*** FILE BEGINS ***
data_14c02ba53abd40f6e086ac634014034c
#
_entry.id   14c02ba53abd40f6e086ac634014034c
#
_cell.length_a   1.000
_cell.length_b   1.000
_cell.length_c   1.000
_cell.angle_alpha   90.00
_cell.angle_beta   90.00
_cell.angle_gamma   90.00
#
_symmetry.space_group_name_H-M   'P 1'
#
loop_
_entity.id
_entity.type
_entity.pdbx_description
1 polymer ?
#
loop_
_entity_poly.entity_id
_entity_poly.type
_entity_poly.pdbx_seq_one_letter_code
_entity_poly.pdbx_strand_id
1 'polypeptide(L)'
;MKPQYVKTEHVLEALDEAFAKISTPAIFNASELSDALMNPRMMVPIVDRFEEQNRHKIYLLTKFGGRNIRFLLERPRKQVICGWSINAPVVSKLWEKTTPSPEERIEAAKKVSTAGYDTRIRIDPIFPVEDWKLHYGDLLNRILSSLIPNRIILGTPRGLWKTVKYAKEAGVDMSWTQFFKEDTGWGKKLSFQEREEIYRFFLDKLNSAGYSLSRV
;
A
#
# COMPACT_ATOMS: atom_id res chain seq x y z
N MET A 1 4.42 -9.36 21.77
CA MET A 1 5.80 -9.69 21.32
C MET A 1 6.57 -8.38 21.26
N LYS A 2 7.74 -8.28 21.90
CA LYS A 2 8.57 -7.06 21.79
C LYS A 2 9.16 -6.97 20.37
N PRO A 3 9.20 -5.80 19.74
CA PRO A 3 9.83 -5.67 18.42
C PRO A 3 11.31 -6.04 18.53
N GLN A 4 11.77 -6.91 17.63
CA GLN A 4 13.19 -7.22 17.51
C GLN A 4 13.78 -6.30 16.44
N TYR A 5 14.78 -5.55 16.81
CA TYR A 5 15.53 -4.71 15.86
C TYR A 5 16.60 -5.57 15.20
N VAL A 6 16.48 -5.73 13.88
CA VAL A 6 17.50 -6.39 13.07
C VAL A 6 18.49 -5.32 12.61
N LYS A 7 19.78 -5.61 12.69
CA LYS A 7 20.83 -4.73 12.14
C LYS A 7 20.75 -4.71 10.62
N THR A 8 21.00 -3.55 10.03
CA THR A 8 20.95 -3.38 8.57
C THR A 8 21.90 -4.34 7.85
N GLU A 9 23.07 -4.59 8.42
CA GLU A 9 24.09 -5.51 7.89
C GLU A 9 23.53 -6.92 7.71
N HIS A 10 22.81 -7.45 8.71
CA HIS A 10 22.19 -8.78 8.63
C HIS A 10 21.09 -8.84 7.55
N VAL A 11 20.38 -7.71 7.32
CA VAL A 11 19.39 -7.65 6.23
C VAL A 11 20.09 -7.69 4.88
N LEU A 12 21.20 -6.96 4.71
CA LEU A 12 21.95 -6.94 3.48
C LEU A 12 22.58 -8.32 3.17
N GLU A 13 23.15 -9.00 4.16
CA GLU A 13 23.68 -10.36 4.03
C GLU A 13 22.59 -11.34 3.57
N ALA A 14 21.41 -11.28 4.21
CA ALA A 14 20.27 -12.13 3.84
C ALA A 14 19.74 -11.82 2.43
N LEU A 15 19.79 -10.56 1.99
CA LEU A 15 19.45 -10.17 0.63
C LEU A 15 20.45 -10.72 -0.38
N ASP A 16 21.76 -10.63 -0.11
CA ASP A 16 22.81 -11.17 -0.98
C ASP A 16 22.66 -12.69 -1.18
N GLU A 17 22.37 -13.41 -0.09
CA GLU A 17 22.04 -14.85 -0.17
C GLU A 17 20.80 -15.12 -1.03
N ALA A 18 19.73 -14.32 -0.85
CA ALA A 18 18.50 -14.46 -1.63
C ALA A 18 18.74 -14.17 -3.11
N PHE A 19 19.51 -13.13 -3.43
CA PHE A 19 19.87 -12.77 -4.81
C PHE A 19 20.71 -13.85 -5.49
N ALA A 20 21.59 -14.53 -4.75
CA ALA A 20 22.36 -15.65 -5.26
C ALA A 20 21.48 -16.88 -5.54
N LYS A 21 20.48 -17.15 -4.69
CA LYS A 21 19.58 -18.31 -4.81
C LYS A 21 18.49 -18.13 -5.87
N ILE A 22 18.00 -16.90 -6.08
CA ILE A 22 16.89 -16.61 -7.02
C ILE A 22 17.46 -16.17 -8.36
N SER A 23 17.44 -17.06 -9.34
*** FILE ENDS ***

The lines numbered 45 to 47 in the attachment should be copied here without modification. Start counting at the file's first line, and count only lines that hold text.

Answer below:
C TYR A 5 16.60 -5.57 15.20
N VAL A 6 16.48 -5.73 13.88
CA VAL A 6 17.50 -6.39 13.07